-[ RECORD 1 ]----------------------------------------------------------------------------------------------------------------------------------------------------------------------------------------------------------------------------------------------------------------------------------------------------------------------------------------------------------------------------------------------------------------------------------------------------------------------------------------------------------------------------------------------------------------------------------------------------------------------------------------------------------------------------------------------------------------------------------------------------------------------------------------------------------------------------------------------------------------------------------------------------------------------------------------------------------------------------------------------------------------------
ordid | 1
jsonb_agg | [{"info": {"a": 1, "b": 2}, "appid": 6, "crt_time": "2017-12-09T23:24:56.659672"}, {"info": {"a": 1, "b": 2}, "appid": 5, "crt_time": "2017-12-09T23:25:13.073163"}, {"info": {"a": 1, "b": 2}, "appid": 6, "crt_time": "2017-12-09T23:25:49.94649"}, {"info": {"a": 1, "b": 2}, "appid": 10, "crt_time": "2017-12-09T23:26:23.523946"}, {"info": {"a": 1, "b": 2}, "appid": 2, "crt_time": "2017-12-09T23:26:49.900199"}, {"info": {"a": 1, "b": 2}, "appid": 7, "crt_time": "2017-12-09T23:27:10.643058"}, {"info": {"a": 1, "b": 2}, "appid": 8, "crt_time": "2017-12-09T23:27:20.937021"}, {"info": {"a": 1, "b": 2}, "appid": 8, "crt_time": "2017-12-09T23:27:21.446752"}, {"info": {"a": 1, "b": 2}, "appid": 6, "crt_time": "2017-12-09T23:29:19.10536"}, {"info": {"a": 1, "b": 2}, "appid": 7, "crt_time": "2017-12-09T23:29:56.192353"}, {"info": {"a": 1, "b": 2}, "appid": 1, "crt_time": "2017-12-09T23:30:07.879201"}, {"info": {"a": 1, "b": 2}, "appid": 6, "crt_time": "2017-12-09T23:30:31.487457"}]

Time: 0.696 ms

Stress testing

vi test.sql  

\set ordid random(1,10000000)
select ordid, jsonb_agg((appid,info,crt_time)::typ2 order by crt_time) from tbl_ord where ordid=:ordid and crt_time<=now() group by ordid;

Results

pgbench -M prepared -n -r -P 1 -f ./test.sql -c 28 -j 28 -T 120  

transaction type: ./test.sql
scaling factor: 1
query mode: prepared
number of clients: 28
number of threads: 28
duration: 120 s
number of transactions actually processed: 4677282
latency average = 0.718 ms
latency stddev = 0.463 ms
tps = 38977.016281 (including connections establishing)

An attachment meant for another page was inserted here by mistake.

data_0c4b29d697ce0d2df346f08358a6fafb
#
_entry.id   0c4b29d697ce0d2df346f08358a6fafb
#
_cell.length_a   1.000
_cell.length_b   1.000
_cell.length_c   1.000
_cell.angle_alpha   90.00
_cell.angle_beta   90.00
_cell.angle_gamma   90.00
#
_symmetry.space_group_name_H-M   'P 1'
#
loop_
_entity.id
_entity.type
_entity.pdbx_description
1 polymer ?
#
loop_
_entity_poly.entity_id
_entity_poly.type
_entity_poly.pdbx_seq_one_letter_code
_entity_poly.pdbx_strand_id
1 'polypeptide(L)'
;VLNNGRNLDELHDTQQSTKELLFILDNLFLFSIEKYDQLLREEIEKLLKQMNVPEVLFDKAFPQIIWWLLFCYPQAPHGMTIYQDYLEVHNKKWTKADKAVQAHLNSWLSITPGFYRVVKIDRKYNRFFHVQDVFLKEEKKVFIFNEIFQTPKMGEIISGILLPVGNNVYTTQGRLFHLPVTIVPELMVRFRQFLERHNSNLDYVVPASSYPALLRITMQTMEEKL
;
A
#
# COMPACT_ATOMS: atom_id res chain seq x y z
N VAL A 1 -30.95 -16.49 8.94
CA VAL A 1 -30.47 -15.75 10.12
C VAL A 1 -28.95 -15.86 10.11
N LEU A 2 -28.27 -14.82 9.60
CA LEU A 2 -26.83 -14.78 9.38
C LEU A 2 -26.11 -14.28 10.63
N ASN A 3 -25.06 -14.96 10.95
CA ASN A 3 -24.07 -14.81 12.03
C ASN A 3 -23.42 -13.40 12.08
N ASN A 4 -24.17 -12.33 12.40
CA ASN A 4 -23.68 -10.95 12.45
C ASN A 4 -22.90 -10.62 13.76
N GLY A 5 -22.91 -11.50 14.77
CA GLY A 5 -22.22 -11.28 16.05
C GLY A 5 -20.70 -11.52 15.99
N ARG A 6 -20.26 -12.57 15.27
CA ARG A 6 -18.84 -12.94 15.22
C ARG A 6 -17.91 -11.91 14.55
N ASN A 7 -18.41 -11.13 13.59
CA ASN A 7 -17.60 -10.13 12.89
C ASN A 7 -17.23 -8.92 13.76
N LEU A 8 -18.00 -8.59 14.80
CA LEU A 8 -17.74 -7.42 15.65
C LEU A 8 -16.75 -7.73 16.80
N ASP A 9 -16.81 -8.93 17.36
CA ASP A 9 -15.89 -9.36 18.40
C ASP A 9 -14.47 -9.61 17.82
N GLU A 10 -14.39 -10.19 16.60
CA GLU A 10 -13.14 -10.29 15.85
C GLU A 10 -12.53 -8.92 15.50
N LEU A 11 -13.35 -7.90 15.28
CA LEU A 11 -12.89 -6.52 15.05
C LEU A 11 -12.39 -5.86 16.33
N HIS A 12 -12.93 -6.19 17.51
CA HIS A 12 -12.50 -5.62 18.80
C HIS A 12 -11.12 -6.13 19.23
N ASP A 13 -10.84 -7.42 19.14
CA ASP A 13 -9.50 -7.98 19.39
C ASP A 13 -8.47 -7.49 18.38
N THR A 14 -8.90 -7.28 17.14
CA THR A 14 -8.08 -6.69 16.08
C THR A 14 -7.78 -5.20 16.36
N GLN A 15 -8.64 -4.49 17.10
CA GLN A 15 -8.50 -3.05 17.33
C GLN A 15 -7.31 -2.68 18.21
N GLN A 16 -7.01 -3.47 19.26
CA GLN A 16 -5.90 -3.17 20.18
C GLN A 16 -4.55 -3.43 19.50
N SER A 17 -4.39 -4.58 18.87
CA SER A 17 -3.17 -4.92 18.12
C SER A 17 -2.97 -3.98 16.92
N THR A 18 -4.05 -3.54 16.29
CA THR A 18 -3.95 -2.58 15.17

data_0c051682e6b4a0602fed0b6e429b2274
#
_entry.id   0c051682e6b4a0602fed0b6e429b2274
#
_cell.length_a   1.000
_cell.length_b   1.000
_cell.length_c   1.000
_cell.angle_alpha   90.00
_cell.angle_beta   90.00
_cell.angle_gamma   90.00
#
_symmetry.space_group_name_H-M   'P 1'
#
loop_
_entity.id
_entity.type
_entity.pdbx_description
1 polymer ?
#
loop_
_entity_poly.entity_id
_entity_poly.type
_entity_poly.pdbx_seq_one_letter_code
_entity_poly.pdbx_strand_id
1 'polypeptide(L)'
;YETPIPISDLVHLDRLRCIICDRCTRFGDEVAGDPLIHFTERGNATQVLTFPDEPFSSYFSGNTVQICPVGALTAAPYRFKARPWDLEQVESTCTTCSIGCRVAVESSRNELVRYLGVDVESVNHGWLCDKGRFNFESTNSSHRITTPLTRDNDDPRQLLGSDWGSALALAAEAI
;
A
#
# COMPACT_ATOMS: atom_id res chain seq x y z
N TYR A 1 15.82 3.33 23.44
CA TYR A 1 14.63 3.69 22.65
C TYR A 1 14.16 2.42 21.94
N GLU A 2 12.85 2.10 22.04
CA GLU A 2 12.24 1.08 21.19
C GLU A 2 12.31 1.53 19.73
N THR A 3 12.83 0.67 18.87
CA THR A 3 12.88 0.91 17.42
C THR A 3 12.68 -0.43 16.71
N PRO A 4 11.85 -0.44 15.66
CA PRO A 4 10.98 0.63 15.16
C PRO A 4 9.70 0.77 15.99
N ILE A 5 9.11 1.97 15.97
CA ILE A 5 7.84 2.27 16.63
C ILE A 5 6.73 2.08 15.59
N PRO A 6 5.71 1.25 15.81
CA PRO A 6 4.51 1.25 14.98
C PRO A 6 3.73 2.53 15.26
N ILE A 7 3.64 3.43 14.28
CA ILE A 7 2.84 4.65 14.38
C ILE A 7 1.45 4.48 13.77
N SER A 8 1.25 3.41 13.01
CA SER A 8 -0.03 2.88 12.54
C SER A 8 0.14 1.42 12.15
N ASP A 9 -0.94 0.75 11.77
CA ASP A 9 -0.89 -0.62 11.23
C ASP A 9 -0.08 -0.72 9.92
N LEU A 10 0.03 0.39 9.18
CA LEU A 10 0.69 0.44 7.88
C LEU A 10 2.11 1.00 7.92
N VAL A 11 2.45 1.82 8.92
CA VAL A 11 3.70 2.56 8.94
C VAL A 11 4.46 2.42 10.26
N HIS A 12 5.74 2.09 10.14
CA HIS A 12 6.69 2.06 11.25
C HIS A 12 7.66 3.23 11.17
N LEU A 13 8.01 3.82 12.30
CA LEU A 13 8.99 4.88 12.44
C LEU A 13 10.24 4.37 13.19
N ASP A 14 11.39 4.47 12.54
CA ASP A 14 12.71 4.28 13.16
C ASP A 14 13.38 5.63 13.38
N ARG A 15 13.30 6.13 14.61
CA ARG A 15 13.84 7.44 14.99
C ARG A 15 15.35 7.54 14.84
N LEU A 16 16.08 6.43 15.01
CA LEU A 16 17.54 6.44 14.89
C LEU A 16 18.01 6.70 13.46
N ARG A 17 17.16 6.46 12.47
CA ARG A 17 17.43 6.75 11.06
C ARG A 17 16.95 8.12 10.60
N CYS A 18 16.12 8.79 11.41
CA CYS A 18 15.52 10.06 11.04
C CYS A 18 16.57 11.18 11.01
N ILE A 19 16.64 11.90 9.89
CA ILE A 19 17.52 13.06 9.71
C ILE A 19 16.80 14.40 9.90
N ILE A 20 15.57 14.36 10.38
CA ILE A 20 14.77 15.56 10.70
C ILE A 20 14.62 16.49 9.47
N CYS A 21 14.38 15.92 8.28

tps = 38982.209839 (excluding connections establishing)
script statistics:
- statement latencies in milliseconds:
0.001 \set ordid random(1,10000000)
0.717 select ordid, jsonb_agg((appid,info,crt_time)::typ2 order by crt_time) from tbl_ord where ordid=:ordid and crt_time<=now() group by ordid;

For 100 million records, the performance of aggregating snapshot of any order at any point in time:

Testing per second: 38,982

Average response time: 0.718 ms

Excellent Performance of Batch-Obtaining Records by Using JSON Indexes and Parallel Computing in PostgreSQL 10

A full table scan of 100 million records only needs 1 second.

postgres=# select count(*) from tbl_ord;  
count
-----------
100000000
(1 row)

Time: 1014.201 ms (00:01.014)

Searching by index is extremely fast (in milliseconds). Parallel scans and single-process scans are supported:

postgres=# explain (analyze,verbose,timing,costs,buffers) SELECT * from tbl_ord WHERE info @> '{"a": 5}';  
QUERY PLAN
-------------------------------------------------------------------------------------------------------------------------------------
Gather (cost=32241.40..142872.70 rows=100000 width=61) (actual time=3.878..3.878 rows=0 loops=1)
Output: ordid, appid, info, crt_time
Workers Planned: 1
Workers Launched: 1
Single Copy: true
-> Bitmap Heap Scan on public.tbl_ord (cost=32241.40..142872.70 rows=100000 width=61) (actual time=0.158..0.158 rows=0 loops=1)
Output: ordid, appid, info, crt_time
Recheck Cond: (tbl_ord.info @> '{"a": 5}'::jsonb)
Buffers: shared hit=6
Worker 0: actual time=0.158..0.158 rows=0 loops=1
Buffers: shared hit=6
-> Bitmap Index Scan on idx_tbl_ord_2 (cost=0.00..32216.40 rows=100000 width=0) (actual time=0.153..0.153 rows=0 loops=1)
Index Cond: (tbl_ord.info @> '{"a": 5}'::jsonb)
Buffers: shared hit=6
Worker 0: actual time=0.153..0.153 rows=0 loops=1
Buffers: shared hit=6
Planning time: 0.092 ms
Execution time: 4.836 ms
(18 rows)

Time: 5.416 ms
postgres=# set max_parallel_workers_per_gather =0;
SET
Time: 0.202 ms
postgres=# explain (analyze,verbose,timing,costs,buffers) SELECT * from tbl_ord WHERE info @> '{"a": 5}';
QUERY PLAN
-------------------------------------------------------------------------------------------------------------------------------
Bitmap Heap Scan on public.tbl_ord (cost=32241.40..142872.70 rows=100000 width=61) (actual time=0.062..0.062 rows=0 loops=1)
Output: ordid, appid, info, crt_time
Recheck Cond: (tbl_ord.info @> '{"a": 5}'::jsonb)
Buffers: shared hit=6
-> Bitmap Index Scan on idx_tbl_ord_2 (cost=0.00..32216.40 rows=100000 width=0) (actual time=0.060..0.060 rows=0 loops=1)
Index Cond: (tbl_ord.info @> '{"a": 5}'::jsonb)
Buffers: shared hit=6
Planning time: 0.091 ms
Execution time: 0.098 ms
(9 rows)

Time: 0.539 ms

Connect Batch Data Results to Other Business Platform by Writing to OSS

OSS external table document (RDS for PostgreSQL):

OSS external table document (AnalyticDB for PostgreSQL):

Summary

1. An e-commerce order may involve several systems and have several records. The properties generated in each system may vary, and properties of all systems can form a large wide table. To simplify application design, JSON storage is usually selected instead of large wide tables. All business data of an order at any point in time may need to be merged in the business system.

2. JSON aggregation can perfectly meet the requirements of merging all business unit data for an order in chronological order.

3. The PostgreSQL JSON type supports GIN indexes and can implement efficient JSON data retrieval.

4. By combining RDS for PostgreSQL and OSS, if users need to send the filtered order data to other platforms, they can use external tables in OSS to easily connect data to other business.

5. PostgreSQL supports parallel computing for operations such as full table scans, indexing, ordering, and aggregation, providing extremely fast querying in a table containing hundreds of millions of records.

References


Reference: